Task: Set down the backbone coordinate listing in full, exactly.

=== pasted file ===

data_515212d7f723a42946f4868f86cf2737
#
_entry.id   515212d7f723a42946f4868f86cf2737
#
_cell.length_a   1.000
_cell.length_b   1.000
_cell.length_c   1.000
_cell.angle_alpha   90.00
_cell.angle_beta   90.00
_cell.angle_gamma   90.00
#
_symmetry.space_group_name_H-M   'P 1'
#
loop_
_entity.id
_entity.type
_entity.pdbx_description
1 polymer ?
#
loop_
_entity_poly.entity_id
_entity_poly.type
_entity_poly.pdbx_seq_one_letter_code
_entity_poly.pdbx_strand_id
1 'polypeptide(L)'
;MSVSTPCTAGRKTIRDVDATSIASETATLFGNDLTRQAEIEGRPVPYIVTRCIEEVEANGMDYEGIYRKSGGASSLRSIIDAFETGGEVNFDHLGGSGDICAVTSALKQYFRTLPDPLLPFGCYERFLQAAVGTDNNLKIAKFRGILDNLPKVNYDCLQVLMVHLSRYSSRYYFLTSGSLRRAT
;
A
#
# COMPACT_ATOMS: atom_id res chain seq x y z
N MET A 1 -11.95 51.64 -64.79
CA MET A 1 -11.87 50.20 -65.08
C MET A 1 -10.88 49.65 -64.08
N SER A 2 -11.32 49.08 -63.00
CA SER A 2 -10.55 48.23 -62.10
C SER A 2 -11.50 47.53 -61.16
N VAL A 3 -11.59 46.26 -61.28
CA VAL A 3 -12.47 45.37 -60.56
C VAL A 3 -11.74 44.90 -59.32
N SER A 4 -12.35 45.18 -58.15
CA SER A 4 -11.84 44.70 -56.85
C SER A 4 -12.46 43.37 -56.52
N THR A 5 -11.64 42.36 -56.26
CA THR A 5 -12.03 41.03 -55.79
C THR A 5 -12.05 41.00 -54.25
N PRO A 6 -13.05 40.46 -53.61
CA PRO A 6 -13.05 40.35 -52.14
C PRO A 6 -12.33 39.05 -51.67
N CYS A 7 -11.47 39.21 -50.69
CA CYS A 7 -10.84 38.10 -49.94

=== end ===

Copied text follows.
data_515212d7f723a42946f4868f86cf2737
#
_entry.id   515212d7f723a42946f4868f86cf2737
#
_cell.length_a   1.000
_cell.length_b   1.000
_cell.length_c   1.000
_cell.angle_alpha   90.00
_cell.angle_beta   90.00
_cell.angle_gamma   90.00
#
_symmetry.space_group_name_H-M   'P 1'
#
loop_
_entity.id
_entity.type
_entity.pdbx_description
1 polymer ?
#
loop_
_entity_poly.entity_id
_entity_poly.type
_entity_poly.pdbx_seq_one_letter_code
_entity_poly.pdbx_strand_id
1 'polypeptide(L)'
;MSVSTPCTAGRKTIRDVDATSIASETATLFGNDLTRQAEIEGRPVPYIVTRCIEEVEANGMDYEGIYRKSGGASSLRSIIDAFETGGEVNFDHLGGSGDICAVTSALKQYFRTLPDPLLPFGCYERFLQAAVGTDNNLKIAKFRGILDNLPKVNYDCLQVLMVHLSRYSSRYYFLTSGSLRRAT
;
A
#
# COMPACT_ATOMS: atom_id res chain seq x y z
N MET A 1 -11.95 51.64 -64.79
CA MET A 1 -11.87 50.20 -65.08
C MET A 1 -10.88 49.65 -64.08
N SER A 2 -11.32 49.08 -63.00
CA SER A 2 -10.55 48.23 -62.10
C SER A 2 -11.50 47.53 -61.16
N VAL A 3 -11.59 46.26 -61.28
CA VAL A 3 -12.47 45.37 -60.56
C VAL A 3 -11.74 44.90 -59.32
N SER A 4 -12.35 45.18 -58.15
CA SER A 4 -11.84 44.70 -56.85
C SER A 4 -12.46 43.37 -56.52
N THR A 5 -11.64 42.36 -56.26
CA THR A 5 -12.03 41.03 -55.79
C THR A 5 -12.05 41.00 -54.25
N PRO A 6 -13.05 40.46 -53.61
CA PRO A 6 -13.05 40.35 -52.14
C PRO A 6 -12.33 39.05 -51.67
N CYS A 7 -11.47 39.21 -50.69
CA CYS A 7 -10.84 38.10 -49.94